He returned home to his mother’s place in Dominick Street and apparently had difficulties finding employment. For about a year he was on Road Relief Work with Dublin Corporation Paving Department at the huge new housing development in Marino.
On 7 June 1926, in St Paul’s Church, Arran Quay, Seán married Mary Ellen ‘Nellie’ Carroll from 3 Royal Canal Terrace in Phibsborough – the same street his mother had lived years before. His sister Lizzie was Bridesmaid and the Best Man was Charles Purfield, a pal from childhood. Seán stated his occupation as Chair Maker.
A Past Tragedy on Talbot Street
The War of Independence had also impacted on Seán’s bride. Nellie lost her younger brother Patrick, shot dead at the scene of Sean Tracey’s killing on Talbot Street back in October 1920. There were three other fatalities – a British agent named Price and two innocent civilians.
Patrick (16) was going about his work as a messenger boy for Gilbey’s Wine Stores close by. In the wrong place at the wrong time when a squad of Tommies and an armoured car opened fire, deliberately yet indiscriminately, on the busy street. The British military resorted to devastating firepower in their desperation to get one of their Most Wanted IRA men. ‘Collateral’ casualties didn’t seem to matter at all. In addition to young Carroll, innocent passer-by Joseph Corringham (54), a married Shopkeeper, was killed and an uninvolved DMP man lost an arm (British agent Christian was wounded too).
In a baffling finding, the military inquiry decided Mr Corringham had been wilfully murdered while Patrick Carroll’s death was accidental – both shot by persons unknown. Yet the two victims had died in the same incident. The British claim that their troops had returned the fire of civilians explains the “unknowns”. But why the different classification of the deaths?
If you think more about it, one distinction is striking. Patrick Carroll was a working-class Catholic Irish lad. Joseph Corringham was a Protestant English-born businessman. A sign of the times back then. But at the end of the day, two more innocent civilians lay dead at the hands of the trigger-happy military on Dublin’s streets.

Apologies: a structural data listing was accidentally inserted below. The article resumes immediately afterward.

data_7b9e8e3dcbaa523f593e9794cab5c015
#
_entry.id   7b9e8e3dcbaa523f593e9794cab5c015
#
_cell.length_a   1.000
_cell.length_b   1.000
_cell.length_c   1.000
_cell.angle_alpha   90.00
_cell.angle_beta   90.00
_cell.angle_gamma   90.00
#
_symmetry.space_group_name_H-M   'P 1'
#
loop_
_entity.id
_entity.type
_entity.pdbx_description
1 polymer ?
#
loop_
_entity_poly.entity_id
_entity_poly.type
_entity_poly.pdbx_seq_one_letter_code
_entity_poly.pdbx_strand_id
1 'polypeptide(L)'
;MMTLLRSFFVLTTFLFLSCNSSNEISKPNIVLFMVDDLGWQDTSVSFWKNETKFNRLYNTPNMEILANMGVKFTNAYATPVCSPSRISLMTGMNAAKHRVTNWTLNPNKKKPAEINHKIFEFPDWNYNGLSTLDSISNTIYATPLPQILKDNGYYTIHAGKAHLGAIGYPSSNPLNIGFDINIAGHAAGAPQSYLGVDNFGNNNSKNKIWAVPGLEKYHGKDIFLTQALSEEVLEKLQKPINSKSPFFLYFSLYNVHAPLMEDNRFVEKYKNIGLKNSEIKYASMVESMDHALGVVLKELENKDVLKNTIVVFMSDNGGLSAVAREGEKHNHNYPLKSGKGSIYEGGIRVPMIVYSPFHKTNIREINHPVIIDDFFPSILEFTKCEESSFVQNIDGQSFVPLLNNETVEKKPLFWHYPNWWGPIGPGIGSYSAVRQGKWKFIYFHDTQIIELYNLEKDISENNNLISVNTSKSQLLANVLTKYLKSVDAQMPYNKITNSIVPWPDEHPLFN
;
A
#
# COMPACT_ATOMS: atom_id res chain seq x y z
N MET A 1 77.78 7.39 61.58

Something else striking is the absence online of the proceedings of the military inquiry (open to correction, this writer has been unable to find it anyway). ‘Mislaid’, or still closed over 100 years later?
Life’s Struggles Go On
Seán was unemployed for a couple of years before getting a civil service position with Customs & Excise in 1928. In an amazing coincidence, where else but in the Custom House!
About 1932 the couple moved to Belvedere Place off North Circular Road, then in 1934 to Clonliffe Avenue, Ballybough, where they settled to raise a family of three boys and three girls. One son was named Patrick Christopher after his youthful uncle killed in 1920. The family continued to struggle financially. The unsuccessful appeals by and on behalf of Seán seeking better pension terms as an ex-ASU man – all stymied by rules and red-tape – make for sad reading.
Another Wartime Tragedy
Unfortunately things were only to get worse for the Slineys. In the early morning of 31 May 1941 during the Emergency, three Luftwaffe bombs were dropped on Dublin, one in Ballybough close to where they lived. There were no direct casualties and little damage. But about an hour later the nearby North Strand was devastated by a large aerial mine. Destruction was widespread, 28 died and 90 were injured.
David Sliney recalls hearing how his grandfather Seán was particularly badly shaken by the events. He sat chain-smoking for hour upon hour afterwards, his wife lighting the cigarettes for him. The two terrific explosions nearby must have triggered past nightmares. The poor man ended up almost in a state of catatonia. He was never the same again and this huge shock, the Slineys are convinced, led to his premature death a few months later.
On 13 September, just 11 days after his 42nd birthday, Seán died suddenly at home. Sadly echoing what happened his with own father, he left a widow with six young children. He was also mourned by his mother and three of his sisters. The national papers carried obituaries reciting his record with 3rd Battalion, the ASU, his part at the Custom House and time on death row in Mountjoy 20 years previously.